Material of choice: felt pen on glass

If you’re paying big bucks for those floor-to-ceiling windows why not make them into a canvas for your art as well. Der Kritzler is a motorized plotter that can make this into a reality. It’s a laser-cut pen holder suspended from a pair belt pulleys. Those belts have counterweights, which make it easier for the stepper motors to move the pen jig smoothly. The firmware running on the Arduino that controls Der Kritzler has some very precise setup requirements. Since there is no feedback for the Arduino to sense the position of the pen, the two stepper motors must be exactly 1500 mm apart with 1060mm of toothed belt between the carriage and each stepper motor when the power is turned on.

Input images are converted to code for the device using a processing sketch. So far [Alex] has tried out a couple of different effects, starting with a vector graphic, or using some open source tools to convert bitmaps to vector graphics. Don’t miss his video demonstration embedded after the break.

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Freakin’ huge CNC router

[Tom] sent in a gigantic 3-axis router that he pieced together during a 2 week-long work experience placement. Looking at this picture showing a 12-inch ruler on the work area, we realized that this may be the largest CNC router we’ve seen on Hack A Day.

[Tom]’s employer gave him some obsolete axes, so piecing the mechanical components together was very easy. The only real problem was interfacing the CNC controller to a computer. This meant [Tom] had to convert G Code to the code used by the antiquated NSK axes. Where G Code defines arcs with a start point, end point, and radius, the NSK code defines arcs with a start point, end point, and another point along the arc. It’s a tricky bit of math, but [Tom] built some software that did this in Visual Basic.

Right now, [Tom] only has a pen tool attached to the router; you can check that in action after the break. We’re trying to imagine what we would do with a 4 m² work area; this could easily be used to make a giant reprap or other 3D printer.

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A ham radio receiver, Manhattan Style


If you’ve never heard of “Manhattan Style” circuit construction, you’re not alone. Popular in ham radio circles, the process looks nicer than straight dead bug style circuit building, but not as involved as etching your own PCB – consider it a nice middle of the road solution.

This type of construction is often used to build circuits inside enclosures that are made of copper clad, which is a somewhat common practice among ham radio operators. Manhattan Style circuits are built using glued-on metal pads to which components are mounted. One might think that the large pads you see in the image above would limit you to through-hole components, but that’s definitely not the case. A wide array of SMD pads are available in common pin configurations as well, allowing you to use pretty much any type of component you prefer.

While it might not be appropriate for every project you work on, Manhattan Style circuits and copper clad boxes definitely add a nice touch to certain items, like the Wheatstone Bridge Regenerative Receiver you see above.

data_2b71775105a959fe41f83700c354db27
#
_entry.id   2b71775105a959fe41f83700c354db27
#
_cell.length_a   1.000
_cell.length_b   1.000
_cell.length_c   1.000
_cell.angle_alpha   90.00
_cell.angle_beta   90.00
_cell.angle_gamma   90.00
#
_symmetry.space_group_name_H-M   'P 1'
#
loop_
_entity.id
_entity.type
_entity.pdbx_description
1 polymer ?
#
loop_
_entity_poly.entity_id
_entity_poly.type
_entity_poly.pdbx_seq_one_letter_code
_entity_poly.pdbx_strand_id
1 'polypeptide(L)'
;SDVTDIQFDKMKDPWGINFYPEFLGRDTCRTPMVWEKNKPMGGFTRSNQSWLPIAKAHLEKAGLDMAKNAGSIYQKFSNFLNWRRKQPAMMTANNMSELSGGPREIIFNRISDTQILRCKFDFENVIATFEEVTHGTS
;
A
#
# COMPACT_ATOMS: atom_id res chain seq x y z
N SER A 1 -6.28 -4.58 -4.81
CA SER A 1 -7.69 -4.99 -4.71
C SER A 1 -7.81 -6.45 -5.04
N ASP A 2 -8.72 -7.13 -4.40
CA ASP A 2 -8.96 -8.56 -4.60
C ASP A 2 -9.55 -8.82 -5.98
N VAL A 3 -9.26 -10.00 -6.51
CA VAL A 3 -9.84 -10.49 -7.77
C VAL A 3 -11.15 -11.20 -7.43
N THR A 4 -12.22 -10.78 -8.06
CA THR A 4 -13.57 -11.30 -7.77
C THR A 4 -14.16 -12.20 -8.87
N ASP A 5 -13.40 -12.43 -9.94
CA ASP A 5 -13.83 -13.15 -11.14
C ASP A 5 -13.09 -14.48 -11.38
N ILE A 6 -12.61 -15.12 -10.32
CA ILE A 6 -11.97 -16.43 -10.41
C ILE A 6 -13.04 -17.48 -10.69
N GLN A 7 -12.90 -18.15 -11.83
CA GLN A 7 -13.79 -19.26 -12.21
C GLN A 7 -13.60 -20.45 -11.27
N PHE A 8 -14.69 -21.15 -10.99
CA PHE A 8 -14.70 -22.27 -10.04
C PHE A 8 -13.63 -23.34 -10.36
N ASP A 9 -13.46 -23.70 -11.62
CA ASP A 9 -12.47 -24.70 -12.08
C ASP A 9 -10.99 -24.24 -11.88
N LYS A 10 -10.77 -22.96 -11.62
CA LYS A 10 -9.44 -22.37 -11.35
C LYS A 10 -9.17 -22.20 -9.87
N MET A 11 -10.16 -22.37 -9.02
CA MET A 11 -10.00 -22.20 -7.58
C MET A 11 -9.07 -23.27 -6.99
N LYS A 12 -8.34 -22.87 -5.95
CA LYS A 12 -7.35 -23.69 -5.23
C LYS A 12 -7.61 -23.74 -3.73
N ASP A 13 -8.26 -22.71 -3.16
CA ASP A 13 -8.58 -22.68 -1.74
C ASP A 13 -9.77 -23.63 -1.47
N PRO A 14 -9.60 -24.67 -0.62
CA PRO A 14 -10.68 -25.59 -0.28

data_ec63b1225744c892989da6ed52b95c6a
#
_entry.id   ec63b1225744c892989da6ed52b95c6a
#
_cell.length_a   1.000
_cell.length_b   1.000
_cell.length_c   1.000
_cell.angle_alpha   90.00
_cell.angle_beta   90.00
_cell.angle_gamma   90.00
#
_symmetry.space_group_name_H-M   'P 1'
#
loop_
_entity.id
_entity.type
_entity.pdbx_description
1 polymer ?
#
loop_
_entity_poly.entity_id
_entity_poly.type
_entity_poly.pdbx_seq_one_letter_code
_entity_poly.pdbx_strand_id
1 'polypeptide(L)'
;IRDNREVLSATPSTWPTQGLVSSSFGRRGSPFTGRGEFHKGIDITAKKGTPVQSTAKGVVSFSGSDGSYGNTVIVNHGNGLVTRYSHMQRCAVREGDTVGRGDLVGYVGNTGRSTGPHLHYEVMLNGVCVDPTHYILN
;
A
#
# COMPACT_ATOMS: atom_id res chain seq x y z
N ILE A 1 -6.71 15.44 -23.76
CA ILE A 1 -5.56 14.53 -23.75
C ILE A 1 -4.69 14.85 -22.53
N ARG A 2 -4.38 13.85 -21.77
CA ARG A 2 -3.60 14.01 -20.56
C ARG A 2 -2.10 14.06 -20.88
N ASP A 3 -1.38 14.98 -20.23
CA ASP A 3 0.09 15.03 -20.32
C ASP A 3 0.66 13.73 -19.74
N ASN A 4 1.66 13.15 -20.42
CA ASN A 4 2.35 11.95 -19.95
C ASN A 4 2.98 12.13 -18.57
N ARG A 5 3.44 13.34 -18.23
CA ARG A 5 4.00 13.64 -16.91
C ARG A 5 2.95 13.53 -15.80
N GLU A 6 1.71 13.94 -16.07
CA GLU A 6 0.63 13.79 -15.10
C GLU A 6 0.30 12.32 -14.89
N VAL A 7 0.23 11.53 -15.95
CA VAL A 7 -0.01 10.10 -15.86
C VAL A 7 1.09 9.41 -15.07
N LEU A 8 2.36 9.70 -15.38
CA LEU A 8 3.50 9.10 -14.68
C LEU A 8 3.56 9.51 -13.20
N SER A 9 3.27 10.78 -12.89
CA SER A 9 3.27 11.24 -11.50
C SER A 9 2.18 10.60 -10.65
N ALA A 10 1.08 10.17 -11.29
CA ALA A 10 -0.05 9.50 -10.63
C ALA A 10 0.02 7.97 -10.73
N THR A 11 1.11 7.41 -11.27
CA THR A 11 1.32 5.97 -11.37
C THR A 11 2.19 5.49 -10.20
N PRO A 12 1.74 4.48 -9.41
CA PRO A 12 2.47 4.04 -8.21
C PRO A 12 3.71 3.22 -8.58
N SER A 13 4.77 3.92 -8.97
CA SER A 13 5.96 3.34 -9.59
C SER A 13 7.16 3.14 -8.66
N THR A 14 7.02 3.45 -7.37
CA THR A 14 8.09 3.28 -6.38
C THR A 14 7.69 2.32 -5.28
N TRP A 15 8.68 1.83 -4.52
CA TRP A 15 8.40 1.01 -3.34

[via Make]

Delta robot 3D printer

Sometimes, not all our builds work out the way we hoped. That’s what happened to [Rob] and his attempt at a Delta robot that does stereo lithography. A Delta robot is capable of very fast and precise movements, so [Rob] slapped a laser module on the end of the arms. After putting some UV curing resin in front of the laser, he was left with a blob of goo and we’re trying to figure out why.

[Rob] thinks the admittedly terrible print quality was due to diffraction and the reflective build plate. If this were the case, we’d agree with the assessment that adding some dye to the resin would help. Some commentors on [Rob]’s blog have suggested that he’s running the laser too slowly. It’s a shame [Rob] scrapped his build and turned it into a plain-jane X & Y axis build. Delta robots can be really damn fast, and adding a printer to one might mean prints that take minutes instead of hours. There are a few people working to get a Delta RepRap off the ground, but this project still has another prototype or two before that happens. Check out [Rob]’s attempt at Delta robot stereolithography after the break.

Thanks to [techartisan] for sending this one in.

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Engine Hacks: Homebuilt Solid State Ignition Module

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[Dan] wanted to learn a bit about solid state ignition in engines; to get started he needed a test subject, so he decided he would upgrade his old 12 horsepower lawnmower.

Originally the lawnmower engine used a magneto coil ignition system, magnetos are simple and very common in lawnmowers. The magneto is designed to produce a high voltage spike when influenced by a magnetic field. A magnet is attached to the engine’s crankshaft to time the voltage spikes, these spikes are fed directly into the spark plugs to cause ignition, this is why you don’t need a battery. [Dan] explains how the solid state ignition works on his site as he goes through the build details. Essentially it uses a hall effect sensor to detect a spinning magnet on the crankshaft for timing, and a transistor and battery to fire the spark plugs for ignition.

Once he got his circuit up and running on a breadboard, he fitted the entire system into a neat plastic box and fixed it to the front of the lawnmower, as if it was meant to be there all along.